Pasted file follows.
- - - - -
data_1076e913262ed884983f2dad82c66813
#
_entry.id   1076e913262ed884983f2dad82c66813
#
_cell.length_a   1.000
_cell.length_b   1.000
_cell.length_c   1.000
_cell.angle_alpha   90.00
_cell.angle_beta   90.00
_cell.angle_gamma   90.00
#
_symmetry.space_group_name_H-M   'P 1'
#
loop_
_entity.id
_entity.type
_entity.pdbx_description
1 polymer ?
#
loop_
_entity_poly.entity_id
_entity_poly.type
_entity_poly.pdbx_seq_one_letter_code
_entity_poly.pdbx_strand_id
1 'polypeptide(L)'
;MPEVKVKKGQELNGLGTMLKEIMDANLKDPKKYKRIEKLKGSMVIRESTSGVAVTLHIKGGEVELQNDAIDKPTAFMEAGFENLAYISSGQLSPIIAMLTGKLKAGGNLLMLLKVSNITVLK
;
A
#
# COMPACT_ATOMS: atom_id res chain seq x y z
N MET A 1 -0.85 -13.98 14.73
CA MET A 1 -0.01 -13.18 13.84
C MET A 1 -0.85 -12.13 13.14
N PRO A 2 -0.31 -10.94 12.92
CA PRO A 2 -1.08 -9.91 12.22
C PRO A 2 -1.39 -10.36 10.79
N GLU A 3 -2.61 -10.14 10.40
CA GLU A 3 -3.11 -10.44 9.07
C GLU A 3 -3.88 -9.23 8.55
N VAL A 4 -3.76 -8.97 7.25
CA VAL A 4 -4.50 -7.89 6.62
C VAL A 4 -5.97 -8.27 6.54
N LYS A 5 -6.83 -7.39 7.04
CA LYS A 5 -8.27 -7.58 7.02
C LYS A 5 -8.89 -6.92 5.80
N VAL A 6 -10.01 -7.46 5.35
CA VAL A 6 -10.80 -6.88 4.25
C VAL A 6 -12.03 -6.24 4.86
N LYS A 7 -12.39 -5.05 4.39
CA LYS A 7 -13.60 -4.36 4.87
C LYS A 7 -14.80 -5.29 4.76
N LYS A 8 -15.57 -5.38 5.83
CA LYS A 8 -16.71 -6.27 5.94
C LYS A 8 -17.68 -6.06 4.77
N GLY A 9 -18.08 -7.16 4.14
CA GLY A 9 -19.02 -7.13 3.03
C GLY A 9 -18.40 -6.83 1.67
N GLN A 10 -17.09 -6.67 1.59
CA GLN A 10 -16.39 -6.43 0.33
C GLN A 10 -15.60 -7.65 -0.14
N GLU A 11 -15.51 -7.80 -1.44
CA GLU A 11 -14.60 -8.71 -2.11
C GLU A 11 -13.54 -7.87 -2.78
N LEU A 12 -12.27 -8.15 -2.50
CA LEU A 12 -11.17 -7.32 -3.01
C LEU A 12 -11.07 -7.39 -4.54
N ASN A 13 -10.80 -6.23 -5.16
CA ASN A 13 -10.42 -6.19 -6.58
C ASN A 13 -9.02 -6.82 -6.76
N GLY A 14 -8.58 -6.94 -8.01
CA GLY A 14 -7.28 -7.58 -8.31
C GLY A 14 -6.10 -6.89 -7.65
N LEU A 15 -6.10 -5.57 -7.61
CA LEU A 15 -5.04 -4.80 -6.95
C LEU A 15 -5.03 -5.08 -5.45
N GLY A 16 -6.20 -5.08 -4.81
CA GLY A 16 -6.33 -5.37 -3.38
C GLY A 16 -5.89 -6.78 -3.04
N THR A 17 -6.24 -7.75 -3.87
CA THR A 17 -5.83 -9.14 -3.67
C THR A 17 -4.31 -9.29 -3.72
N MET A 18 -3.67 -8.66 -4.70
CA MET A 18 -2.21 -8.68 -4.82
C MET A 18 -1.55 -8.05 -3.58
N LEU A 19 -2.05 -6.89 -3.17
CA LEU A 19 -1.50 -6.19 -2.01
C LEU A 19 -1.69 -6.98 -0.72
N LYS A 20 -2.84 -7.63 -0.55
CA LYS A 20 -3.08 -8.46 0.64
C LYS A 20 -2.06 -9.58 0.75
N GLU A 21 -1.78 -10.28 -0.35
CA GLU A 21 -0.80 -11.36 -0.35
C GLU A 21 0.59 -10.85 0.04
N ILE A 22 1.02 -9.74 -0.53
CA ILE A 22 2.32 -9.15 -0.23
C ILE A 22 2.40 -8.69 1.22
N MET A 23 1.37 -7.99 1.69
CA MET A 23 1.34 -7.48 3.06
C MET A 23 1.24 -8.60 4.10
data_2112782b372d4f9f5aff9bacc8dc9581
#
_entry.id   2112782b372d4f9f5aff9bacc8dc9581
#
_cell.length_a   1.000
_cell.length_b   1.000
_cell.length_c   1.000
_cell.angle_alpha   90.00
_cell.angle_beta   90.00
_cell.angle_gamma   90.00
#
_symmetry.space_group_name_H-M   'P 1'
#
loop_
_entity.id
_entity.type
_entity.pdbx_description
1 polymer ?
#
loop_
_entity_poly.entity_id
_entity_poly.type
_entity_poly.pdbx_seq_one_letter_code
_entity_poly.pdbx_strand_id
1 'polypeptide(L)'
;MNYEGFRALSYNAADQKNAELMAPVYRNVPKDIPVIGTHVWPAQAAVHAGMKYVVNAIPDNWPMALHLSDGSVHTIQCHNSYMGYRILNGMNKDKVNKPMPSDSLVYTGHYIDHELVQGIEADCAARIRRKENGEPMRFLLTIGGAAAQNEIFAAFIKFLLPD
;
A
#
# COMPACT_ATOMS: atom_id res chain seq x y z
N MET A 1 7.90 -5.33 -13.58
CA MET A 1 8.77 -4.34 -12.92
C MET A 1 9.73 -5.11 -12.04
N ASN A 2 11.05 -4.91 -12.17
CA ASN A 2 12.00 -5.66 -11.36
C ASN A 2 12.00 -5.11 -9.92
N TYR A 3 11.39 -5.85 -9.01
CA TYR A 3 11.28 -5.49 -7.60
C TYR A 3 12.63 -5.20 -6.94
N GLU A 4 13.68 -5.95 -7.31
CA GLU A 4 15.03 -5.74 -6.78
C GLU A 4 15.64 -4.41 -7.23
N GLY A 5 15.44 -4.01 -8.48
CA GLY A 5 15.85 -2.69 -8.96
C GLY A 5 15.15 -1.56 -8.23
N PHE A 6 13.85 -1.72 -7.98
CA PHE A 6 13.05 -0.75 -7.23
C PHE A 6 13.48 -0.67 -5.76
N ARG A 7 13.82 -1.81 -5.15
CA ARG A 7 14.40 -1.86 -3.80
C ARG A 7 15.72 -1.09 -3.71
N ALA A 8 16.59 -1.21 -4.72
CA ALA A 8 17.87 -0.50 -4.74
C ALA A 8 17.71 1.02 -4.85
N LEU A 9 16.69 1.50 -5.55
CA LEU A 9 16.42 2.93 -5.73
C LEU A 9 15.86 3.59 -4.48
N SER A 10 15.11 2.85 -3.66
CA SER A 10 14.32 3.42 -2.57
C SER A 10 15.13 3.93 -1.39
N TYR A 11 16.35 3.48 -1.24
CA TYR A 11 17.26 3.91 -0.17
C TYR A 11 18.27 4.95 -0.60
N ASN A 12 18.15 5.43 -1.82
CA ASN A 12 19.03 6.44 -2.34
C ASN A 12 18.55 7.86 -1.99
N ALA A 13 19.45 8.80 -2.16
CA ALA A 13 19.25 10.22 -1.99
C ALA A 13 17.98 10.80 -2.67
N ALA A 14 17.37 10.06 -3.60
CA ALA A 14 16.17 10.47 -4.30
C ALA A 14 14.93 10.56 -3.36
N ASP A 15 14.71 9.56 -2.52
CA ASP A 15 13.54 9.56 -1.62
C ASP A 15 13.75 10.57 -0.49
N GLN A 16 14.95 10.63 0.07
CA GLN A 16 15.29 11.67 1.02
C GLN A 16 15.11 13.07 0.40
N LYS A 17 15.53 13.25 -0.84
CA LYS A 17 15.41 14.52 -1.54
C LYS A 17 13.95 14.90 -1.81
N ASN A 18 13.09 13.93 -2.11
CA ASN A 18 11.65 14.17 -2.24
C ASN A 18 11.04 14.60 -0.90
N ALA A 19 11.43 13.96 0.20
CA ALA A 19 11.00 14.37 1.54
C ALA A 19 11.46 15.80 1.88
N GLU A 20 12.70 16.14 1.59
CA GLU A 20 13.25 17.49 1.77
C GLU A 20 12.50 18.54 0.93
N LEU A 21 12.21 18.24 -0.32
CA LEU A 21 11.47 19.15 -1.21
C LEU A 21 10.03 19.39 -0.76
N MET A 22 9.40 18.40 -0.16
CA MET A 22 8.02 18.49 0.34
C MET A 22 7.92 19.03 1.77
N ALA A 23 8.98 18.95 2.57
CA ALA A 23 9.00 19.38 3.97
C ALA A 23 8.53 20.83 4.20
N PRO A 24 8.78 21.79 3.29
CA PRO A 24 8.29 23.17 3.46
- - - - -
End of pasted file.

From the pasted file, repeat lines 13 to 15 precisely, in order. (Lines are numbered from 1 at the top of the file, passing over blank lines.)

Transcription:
#
loop_
_entity.id